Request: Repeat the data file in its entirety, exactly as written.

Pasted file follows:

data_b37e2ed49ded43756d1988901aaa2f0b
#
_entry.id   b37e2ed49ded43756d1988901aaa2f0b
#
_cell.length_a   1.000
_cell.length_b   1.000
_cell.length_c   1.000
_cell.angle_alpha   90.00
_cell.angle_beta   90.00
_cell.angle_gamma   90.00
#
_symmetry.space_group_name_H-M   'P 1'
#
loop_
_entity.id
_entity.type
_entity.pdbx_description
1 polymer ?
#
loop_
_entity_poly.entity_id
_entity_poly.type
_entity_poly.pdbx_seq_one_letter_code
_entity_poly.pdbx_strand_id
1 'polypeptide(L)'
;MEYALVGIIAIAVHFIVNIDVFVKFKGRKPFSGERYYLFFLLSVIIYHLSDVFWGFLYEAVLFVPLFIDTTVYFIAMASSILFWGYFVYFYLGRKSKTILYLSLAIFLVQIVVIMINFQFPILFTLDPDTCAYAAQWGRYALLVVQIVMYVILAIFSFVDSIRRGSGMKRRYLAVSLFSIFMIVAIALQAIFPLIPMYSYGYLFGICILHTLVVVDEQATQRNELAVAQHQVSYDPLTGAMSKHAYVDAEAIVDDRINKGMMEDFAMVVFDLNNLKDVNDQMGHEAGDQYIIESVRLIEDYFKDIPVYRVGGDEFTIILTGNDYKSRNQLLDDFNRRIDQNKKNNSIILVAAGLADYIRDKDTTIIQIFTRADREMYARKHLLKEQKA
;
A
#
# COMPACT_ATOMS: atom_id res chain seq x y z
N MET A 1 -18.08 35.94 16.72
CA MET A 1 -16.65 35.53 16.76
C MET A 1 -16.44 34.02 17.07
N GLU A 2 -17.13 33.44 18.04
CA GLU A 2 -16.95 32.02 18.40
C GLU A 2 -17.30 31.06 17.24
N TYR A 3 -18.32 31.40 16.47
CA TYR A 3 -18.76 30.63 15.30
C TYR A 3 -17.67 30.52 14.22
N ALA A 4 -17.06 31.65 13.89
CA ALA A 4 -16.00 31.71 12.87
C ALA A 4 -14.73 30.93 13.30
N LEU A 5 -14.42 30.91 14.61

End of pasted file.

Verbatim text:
data_b37e2ed49ded43756d1988901aaa2f0b
#
_entry.id   b37e2ed49ded43756d1988901aaa2f0b
#
_cell.length_a   1.000
_cell.length_b   1.000
_cell.length_c   1.000
_cell.angle_alpha   90.00
_cell.angle_beta   90.00
_cell.angle_gamma   90.00
#
_symmetry.space_group_name_H-M   'P 1'
#
loop_
_entity.id
_entity.type
_entity.pdbx_description
1 polymer ?
#
loop_
_entity_poly.entity_id
_entity_poly.type
_entity_poly.pdbx_seq_one_letter_code
_entity_poly.pdbx_strand_id
1 'polypeptide(L)'
;MEYALVGIIAIAVHFIVNIDVFVKFKGRKPFSGERYYLFFLLSVIIYHLSDVFWGFLYEAVLFVPLFIDTTVYFIAMASSILFWGYFVYFYLGRKSKTILYLSLAIFLVQIVVIMINFQFPILFTLDPDTCAYAAQWGRYALLVVQIVMYVILAIFSFVDSIRRGSGMKRRYLAVSLFSIFMIVAIALQAIFPLIPMYSYGYLFGICILHTLVVVDEQATQRNELAVAQHQVSYDPLTGAMSKHAYVDAEAIVDDRINKGMMEDFAMVVFDLNNLKDVNDQMGHEAGDQYIIESVRLIEDYFKDIPVYRVGGDEFTIILTGNDYKSRNQLLDDFNRRIDQNKKNNSIILVAAGLADYIRDKDTTIIQIFTRADREMYARKHLLKEQKA
;
A
#
# COMPACT_ATOMS: atom_id res chain seq x y z
N MET A 1 -18.08 35.94 16.72
CA MET A 1 -16.65 35.53 16.76
C MET A 1 -16.44 34.02 17.07
N GLU A 2 -17.13 33.44 18.04
CA GLU A 2 -16.95 32.02 18.40
C GLU A 2 -17.30 31.06 17.24
N TYR A 3 -18.32 31.40 16.47
CA TYR A 3 -18.76 30.63 15.30
C TYR A 3 -17.67 30.52 14.22
N ALA A 4 -17.06 31.65 13.89
CA ALA A 4 -16.00 31.71 12.87
C ALA A 4 -14.73 30.93 13.30
N LEU A 5 -14.42 30.91 14.61